The provisions take into account all existing or planned environmental regulatory requirements on a European, national and regional level. If new legislation were to be introduced in the future, the cost estimates used as a basis for the calculations could vary. However, the Group is not aware of any planned legislation on this matter which could materially impact the amount of the provisions, other than the matters described in Note 20.2.2 below.

The estimated provision amounts also include margins for contingencies and other risks in order to take into account the degree of control of techniques related to dismantling and radioactive spent fuel management, being understood that contingency margins for the disposal of waste are determined by ONDRAF and included in its fees. Thus, the Group considers that the provisions approved by the Commission for Nuclear Provisions take into account all currently available information to manage the contingencies and other risks associated with processes such as dismantling nuclear facilities and managing radioactive spent fuel.

Based on the information disclosed in Notes 20.2.2 and 20.2.3 below, core inputs for measuring provisions including management scenarios, implementation program and timetable, detailed technical analyses (physical and radiological inventories), estimation methods and timing of expenditures, as well as discount rates, are those approved by the Commission for Nuclear Provisions in 2016.

Consequently, changes in provisions in the Group’s financial statements in 2018 therefore mainly relate to recurring items linked to the passage of time (the unwinding of discounting adjustments) and provisions for fuel spent during the year.

20.2.2 Provisions for the back-end of the nuclear fuel cycle
Accounting standards
Allocations to the provisions for the back-end of the nuclear fuel cycle are computed based on the average unit cost of the quantities expected to be used up to the end of the operating life of the plants, applied to quantities used at the closing date. An annual allocation is also recognized with respect to unwinding the discount on the provisions.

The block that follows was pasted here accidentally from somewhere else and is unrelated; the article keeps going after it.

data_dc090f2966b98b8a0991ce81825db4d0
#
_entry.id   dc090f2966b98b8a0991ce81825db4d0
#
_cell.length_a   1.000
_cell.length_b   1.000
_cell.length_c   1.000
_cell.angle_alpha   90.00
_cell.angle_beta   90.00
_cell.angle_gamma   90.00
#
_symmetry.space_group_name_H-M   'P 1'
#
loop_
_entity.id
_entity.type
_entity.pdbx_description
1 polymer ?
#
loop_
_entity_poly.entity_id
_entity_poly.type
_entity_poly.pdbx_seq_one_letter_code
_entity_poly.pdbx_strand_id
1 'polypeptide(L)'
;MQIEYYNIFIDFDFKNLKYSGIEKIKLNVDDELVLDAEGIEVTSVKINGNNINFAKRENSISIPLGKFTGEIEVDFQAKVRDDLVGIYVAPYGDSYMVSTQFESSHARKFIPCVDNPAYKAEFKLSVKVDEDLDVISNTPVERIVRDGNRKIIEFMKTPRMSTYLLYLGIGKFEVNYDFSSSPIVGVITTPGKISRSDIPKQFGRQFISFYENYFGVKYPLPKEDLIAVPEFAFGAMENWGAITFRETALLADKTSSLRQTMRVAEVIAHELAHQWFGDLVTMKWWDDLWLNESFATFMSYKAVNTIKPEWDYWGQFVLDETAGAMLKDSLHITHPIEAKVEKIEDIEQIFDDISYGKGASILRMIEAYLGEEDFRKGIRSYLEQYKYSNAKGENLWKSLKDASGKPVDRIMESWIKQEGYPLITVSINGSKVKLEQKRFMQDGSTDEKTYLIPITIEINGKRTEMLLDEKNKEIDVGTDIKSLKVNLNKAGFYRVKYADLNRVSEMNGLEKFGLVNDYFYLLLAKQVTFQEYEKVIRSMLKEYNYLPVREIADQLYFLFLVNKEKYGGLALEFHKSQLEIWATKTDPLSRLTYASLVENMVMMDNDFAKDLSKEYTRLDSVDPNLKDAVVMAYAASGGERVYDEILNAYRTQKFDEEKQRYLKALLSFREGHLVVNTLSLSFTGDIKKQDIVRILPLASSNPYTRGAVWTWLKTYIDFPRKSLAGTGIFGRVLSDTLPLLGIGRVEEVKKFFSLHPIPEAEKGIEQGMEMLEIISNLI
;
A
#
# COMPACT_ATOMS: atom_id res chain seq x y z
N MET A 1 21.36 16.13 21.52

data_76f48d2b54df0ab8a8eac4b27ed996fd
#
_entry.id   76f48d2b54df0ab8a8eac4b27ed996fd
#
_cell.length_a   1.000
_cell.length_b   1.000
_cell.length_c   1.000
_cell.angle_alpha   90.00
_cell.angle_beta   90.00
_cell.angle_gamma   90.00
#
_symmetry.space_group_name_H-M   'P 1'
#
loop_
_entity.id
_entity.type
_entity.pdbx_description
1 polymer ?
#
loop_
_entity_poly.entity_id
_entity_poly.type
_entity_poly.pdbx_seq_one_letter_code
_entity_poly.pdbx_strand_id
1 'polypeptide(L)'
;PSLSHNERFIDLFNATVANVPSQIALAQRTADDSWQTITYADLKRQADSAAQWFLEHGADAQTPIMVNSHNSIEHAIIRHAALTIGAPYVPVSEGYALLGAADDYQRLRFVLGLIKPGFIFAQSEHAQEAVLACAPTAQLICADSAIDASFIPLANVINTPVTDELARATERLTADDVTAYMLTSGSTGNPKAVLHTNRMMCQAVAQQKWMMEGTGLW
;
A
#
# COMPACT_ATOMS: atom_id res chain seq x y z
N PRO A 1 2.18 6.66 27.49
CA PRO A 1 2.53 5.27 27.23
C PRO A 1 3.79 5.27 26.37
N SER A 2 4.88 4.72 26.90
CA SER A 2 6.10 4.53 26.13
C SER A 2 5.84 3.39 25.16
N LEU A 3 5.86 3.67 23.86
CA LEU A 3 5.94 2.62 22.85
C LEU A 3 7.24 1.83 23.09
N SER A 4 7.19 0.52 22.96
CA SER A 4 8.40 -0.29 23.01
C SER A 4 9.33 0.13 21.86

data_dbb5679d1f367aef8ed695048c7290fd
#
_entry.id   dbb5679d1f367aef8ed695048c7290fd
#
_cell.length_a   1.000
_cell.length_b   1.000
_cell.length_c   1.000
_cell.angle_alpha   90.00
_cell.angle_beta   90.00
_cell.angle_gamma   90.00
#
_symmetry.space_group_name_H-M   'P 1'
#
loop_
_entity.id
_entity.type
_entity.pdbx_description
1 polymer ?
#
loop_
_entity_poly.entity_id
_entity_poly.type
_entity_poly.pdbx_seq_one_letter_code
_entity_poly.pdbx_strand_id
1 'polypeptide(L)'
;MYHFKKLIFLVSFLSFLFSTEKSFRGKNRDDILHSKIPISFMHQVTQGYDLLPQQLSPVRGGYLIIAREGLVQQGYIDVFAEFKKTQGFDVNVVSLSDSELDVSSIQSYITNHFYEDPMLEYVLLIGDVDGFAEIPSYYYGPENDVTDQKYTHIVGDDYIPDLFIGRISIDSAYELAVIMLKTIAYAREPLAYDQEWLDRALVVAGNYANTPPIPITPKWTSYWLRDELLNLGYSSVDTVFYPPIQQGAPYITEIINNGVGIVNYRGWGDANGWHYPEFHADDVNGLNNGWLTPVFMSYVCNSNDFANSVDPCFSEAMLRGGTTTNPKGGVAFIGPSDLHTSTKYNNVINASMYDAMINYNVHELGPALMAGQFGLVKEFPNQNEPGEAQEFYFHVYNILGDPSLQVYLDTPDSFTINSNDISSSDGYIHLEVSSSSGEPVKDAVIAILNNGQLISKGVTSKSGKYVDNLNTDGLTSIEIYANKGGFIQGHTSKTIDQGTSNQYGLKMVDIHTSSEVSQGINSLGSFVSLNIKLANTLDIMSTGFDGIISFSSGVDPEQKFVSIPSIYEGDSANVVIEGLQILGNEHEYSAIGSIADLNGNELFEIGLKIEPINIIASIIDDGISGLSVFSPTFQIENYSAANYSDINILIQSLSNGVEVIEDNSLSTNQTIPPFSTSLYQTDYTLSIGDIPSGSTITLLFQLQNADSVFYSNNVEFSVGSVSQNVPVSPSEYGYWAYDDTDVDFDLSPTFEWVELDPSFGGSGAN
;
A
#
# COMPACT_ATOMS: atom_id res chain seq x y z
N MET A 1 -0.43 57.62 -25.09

When spent nuclear fuel is removed from a reactor and temporarily stored on-site, it remains radioactive and requires processing. There are two scenarios for managing radioactive spent fuel:

• either based essentially on reprocessing;
• or based essentially on conditioning without reprocessing.

ENGIE considers that the “mixed” scenario adopted by the Commission for Nuclear Provisions in 2016 continues to apply, whereby around one-quarter of total fuel is reprocessed, and the rest disposed of directly without reprocessing.

Furthermore, ONDRAF proposed on February 9, 2018 that geological storage be adopted as the national policy for managing high-level and/or long-lived radioactive waste. The proposal is subject to the approval of the Belgian government after obtaining the opinion of the Federal Agency for Nuclear Control (Agence Fédérale de Contrôle Nucléaire – AFCN).

The provisions booked by the Group for nuclear fuel processing and storage cover all of the costs linked to the “mixed” scenario, including on-site storage, transportation, reprocessing, conditioning, storage and geological removal. They are calculated based on the following inputs:

• storage costs primarily comprise the costs of building and operating additional dry storage facilities and operating existing facilities, along with the costs of purchasing containers;
• part of the radioactive spent fuel is transferred for reprocessing. The resulting plutonium and uranium is sold to a third party;
• radioactive spent fuel that has not been reprocessed is to be conditioned, which requires conditioning facilities to be built according to ONDRAF’s approved criteria;
• the reprocessing residues and conditioned radioactive spent fuel are transferred to ONDRAF;
• the cost of burying fuel in deep geological repositories is estimated by ONDRAF;
• the long-term obligation is calculated using estimated internal costs and external costs assessed based on offers received from third parties;
• the discount rate used is 3.5% and was calculated based on an inflation rate of 2.0% (actual rate of 1.5%). It is based on an analysis of trends in and average, past and prospective benchmark long-term rates.

The costs effectively incurred in the future may, however, differ from the estimates in terms of their nature and timing of payment. The provisions may be subsequently adjusted in line with changes in the above-mentioned inputs and related cost estimates. In particular:

• As regards the partial reprocessing scenario, Belgium’s current legal framework does not prescribe methods for managing nuclear waste. The reprocessing of radioactive spent fuel was suspended following a resolution adopted by the House of Representatives in 1993. The scenario adopted is based on the assumption that the Belgian government will allow Synatom to reprocess spent fuel and that an agreement will be reached between Belgium and France designating Orano (formerly Areva) as responsible for these reprocessing operations. The Commission’s 2016 opinion recommends that the necessary steps be officially initiated to ensure that this partial reprocessing scenario is implemented.

A scenario assuming the direct disposal of waste without reprocessing would lead to a decrease in the provision compared to the provision resulting from the “mixed” scenario currently used and approved by the Commission for Nuclear Provisions.